We touched on this above, but when you wrap ribs, you are trapping all the moisture inside the wrap. This creates a very humid environment that essentially steams the ribs. And while this is great for keeping your ribs moist, this also breaks down the bark formation.

By not wrapping your ribs you are allowing that bark to stay in place and further develop throughout the smoke.

Ribs on charcoal smoker

More Hold:

Again, wrapping ribs is going to give you that fall off the bone tenderness. Pitmasters and many enthusiasts would argue that is not how ribs should be smoked. While you still want them tender, they should have a little hold to them.

If you are looking for a more traditional competition style rib that offer more firmness, then skip the wrap.

More Smoke Flavor:

When smoking ribs, most of the flavor is held in the bark. When you wrap your ribs, not only are you breaking down that bark, but you are also cutting off your ribs from continuing to take on more smoke and develop more bark.

This isn’t a bad thing, just a preference thing. Those looking for the most smoke flavor and best bark should skip the wrap.

How To Wrap Ribs?

I could tell you but who better to learn from than the famous Aaron Franklin. Here is a great example on how to wrap ribs.

Do You Wrap Ribs Face Down Or Face Up?

If warping your ribs, you should wrap them meat side down. This allows the meat to baste in the juices, rub, and whatever else you put inside the wrap helping to add more flavor to the meat. Though meat side up will still work.

When Do You Wrap Ribs?

When your bark is a dark mahogany color and is firm to the touch, you are ready to wrap your ribs. This typically happens at the 3-hour mark, though leaving your ribs unwrapped on the smoker longer never hurts and will only add to the bark formation.

I always tell people to wrap when your bark is where you want it. Once you wrap, you aren’t going to get more smoke or bark formation. Because the bark is where all the flavor of your meat is, wrapping to early will limit the amount of flavor you get from the smoke.

Toothpick test for ribs

Should You Wrap Ribs In Foil Or Butcher Paper?

While most people have heard of wrapping smoked meat in foil, some people might be new to the idea of wrapping in butcher paper. Butcher paper (Amazon link) is a durable and breathable paper commonly used in the meat smoking industry to wrap meat such as brisket. But should you use it for smoking ribs?

I can tell you there are wrong ways to smoke ribs but wrapping in foil or butcher paper will both work. When it comes to comparing foil vs butcher paper, its going to come down to your personal preference and the difference is nearly indistinguishable.

The slight differences can be seen in the table at the beginning of this article. Out of curiosity, I ran a poll to see what people where doing. As you can see from the poll below, most people do wrap their ribs when smoking with a combined 86% of people doing so.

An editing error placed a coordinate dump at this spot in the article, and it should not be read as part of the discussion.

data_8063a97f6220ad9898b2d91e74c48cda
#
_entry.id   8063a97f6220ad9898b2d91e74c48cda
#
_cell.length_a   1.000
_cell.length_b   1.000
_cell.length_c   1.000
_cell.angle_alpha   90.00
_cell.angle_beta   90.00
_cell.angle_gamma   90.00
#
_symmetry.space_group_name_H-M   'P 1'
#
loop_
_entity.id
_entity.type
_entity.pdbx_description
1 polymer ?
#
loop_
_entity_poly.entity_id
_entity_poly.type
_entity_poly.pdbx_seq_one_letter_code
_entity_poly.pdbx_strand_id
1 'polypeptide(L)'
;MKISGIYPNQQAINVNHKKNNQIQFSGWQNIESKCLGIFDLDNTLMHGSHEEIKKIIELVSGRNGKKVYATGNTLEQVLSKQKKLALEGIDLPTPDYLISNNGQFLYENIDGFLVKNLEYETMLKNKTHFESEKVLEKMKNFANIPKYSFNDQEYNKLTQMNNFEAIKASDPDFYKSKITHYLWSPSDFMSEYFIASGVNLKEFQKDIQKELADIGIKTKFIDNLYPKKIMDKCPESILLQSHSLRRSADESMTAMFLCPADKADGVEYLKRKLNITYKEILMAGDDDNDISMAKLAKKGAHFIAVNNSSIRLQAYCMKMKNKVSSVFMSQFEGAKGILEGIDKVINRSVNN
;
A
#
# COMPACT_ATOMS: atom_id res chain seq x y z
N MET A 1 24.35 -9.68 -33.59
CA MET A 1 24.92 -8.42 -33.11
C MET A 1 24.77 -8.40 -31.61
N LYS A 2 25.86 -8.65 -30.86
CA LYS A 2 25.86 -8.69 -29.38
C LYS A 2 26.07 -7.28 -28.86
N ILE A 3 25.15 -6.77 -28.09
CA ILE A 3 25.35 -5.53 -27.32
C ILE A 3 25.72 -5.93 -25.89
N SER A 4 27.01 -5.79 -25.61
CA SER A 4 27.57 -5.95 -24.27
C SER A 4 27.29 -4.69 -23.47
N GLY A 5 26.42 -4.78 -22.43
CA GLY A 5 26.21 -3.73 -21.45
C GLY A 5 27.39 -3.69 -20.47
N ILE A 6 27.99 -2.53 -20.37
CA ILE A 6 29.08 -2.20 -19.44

Between those 86% of people who wrap their ribs, 61% of them wrap their ribs in foil. It seems that wrapping ribs in foil is the much more popular choice within the meat smoking community.

Rib wrap poll

What Do You Put On Ribs When Wrapping Them?

When wrapping ribs in foil or butcher paper, it is common to add things to the wrap. This not only adds more moisture to the tibs, but also add more flavor. One of the most common and time-tested methods, is adding butter and brown sugar to your rib wrap; however, there are all kinds of combinations you could add. Here is a list of things commonly added to rib wraps.

  • Orange Juice
  • Water
  • Apple cider vinegar
  • Syrup
  • Honey
  • Worcestershire sauce
  • Wine

There are many different combinations and things that you could put inside your rib wrap. Don’t be afraid to experiment and try new things to figure out what you like best. After all that is what cooking is all about.

How Long Do You Keep Ribs Wrapped?

bend test for ribs

When wrapping ribs, you don’t want to leave them wrapped for more than 2 hours. Leaving your ribs wrapped for too long can cause them to come out mushy. When wrapping ribs, you should follow the 3-2-1 method (2-2-1 for baby backs).

That is 3 hours on the smoker, wrapped for another 2 hours, and unwrapped the last hour. This is a very common way of smoking ribs at 225° F. If you are smoking at a higher temperature, then the times will need to be adjusted as your ribs will smoke much faster.

Additionally, wrapping in foil will cook ribs slightly faster than wrapping ribs in butcher paper. Use this as a bench line but always remember to go by feel and not time when determining if ribs are done.

Michael W.

Half of my family lives in Texas and we would visit them often. As a food lover, naturally I fell in love with smoked meat. Smoked brisket and peach cobbler is a staple around where my family grew up and quickly became a favorite of mine. Unfortunately we didn't have good BBQ where I grew up. After enough years, I finally decided to get a smoker so I didn't have to wait for good BBQ until I went to Texas. Getting into a new hobby can be overwhelming. When I first started smoking meat, there was so much conflicting information and so many different styles and techniques that I didn't know where to start. I started this website to help people BBQ better and learn the ropes by sharing my knowledge and experiences.